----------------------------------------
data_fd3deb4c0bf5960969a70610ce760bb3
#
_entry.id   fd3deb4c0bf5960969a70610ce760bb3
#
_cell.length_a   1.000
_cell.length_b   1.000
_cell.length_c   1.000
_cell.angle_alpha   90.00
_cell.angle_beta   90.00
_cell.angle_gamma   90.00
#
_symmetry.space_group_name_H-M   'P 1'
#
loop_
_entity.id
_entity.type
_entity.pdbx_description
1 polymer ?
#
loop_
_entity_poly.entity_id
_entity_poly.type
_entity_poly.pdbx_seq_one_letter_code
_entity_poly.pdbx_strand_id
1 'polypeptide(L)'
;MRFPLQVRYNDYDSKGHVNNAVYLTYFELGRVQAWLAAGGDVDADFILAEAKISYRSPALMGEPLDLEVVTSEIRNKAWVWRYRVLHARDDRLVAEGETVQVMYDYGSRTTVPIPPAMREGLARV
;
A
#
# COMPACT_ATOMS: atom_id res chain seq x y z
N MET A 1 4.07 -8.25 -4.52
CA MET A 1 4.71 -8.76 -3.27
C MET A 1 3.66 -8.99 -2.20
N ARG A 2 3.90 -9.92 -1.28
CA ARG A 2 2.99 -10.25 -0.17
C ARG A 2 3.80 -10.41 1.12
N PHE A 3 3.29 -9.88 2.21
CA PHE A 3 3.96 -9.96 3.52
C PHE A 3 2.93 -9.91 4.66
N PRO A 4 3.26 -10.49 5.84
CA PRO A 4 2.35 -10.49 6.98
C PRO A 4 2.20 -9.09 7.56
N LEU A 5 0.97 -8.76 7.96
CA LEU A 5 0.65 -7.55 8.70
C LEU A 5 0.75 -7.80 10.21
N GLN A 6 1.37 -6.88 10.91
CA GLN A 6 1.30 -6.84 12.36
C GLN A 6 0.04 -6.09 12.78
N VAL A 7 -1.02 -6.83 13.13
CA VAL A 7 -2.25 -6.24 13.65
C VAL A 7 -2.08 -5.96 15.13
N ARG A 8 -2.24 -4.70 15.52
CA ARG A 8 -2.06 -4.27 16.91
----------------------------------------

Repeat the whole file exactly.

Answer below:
data_fd3deb4c0bf5960969a70610ce760bb3
#
_entry.id   fd3deb4c0bf5960969a70610ce760bb3
#
_cell.length_a   1.000
_cell.length_b   1.000
_cell.length_c   1.000
_cell.angle_alpha   90.00
_cell.angle_beta   90.00
_cell.angle_gamma   90.00
#
_symmetry.space_group_name_H-M   'P 1'
#
loop_
_entity.id
_entity.type
_entity.pdbx_description
1 polymer ?
#
loop_
_entity_poly.entity_id
_entity_poly.type
_entity_poly.pdbx_seq_one_letter_code
_entity_poly.pdbx_strand_id
1 'polypeptide(L)'
;MRFPLQVRYNDYDSKGHVNNAVYLTYFELGRVQAWLAAGGDVDADFILAEAKISYRSPALMGEPLDLEVVTSEIRNKAWVWRYRVLHARDDRLVAEGETVQVMYDYGSRTTVPIPPAMREGLARV
;
A
#
# COMPACT_ATOMS: atom_id res chain seq x y z
N MET A 1 4.07 -8.25 -4.52
CA MET A 1 4.71 -8.76 -3.27
C MET A 1 3.66 -8.99 -2.20
N ARG A 2 3.90 -9.92 -1.28
CA ARG A 2 2.99 -10.25 -0.17
C ARG A 2 3.80 -10.41 1.12
N PHE A 3 3.29 -9.88 2.21
CA PHE A 3 3.96 -9.96 3.52
C PHE A 3 2.93 -9.91 4.66
N PRO A 4 3.26 -10.49 5.84
CA PRO A 4 2.35 -10.49 6.98
C PRO A 4 2.20 -9.09 7.56
N LEU A 5 0.97 -8.76 7.96
CA LEU A 5 0.65 -7.55 8.70
C LEU A 5 0.75 -7.80 10.21
N GLN A 6 1.37 -6.88 10.91
CA GLN A 6 1.30 -6.84 12.36
C GLN A 6 0.04 -6.09 12.78
N VAL A 7 -1.02 -6.83 13.13
CA VAL A 7 -2.25 -6.24 13.65
C VAL A 7 -2.08 -5.96 15.13
N ARG A 8 -2.24 -4.70 15.52
CA ARG A 8 -2.06 -4.27 16.91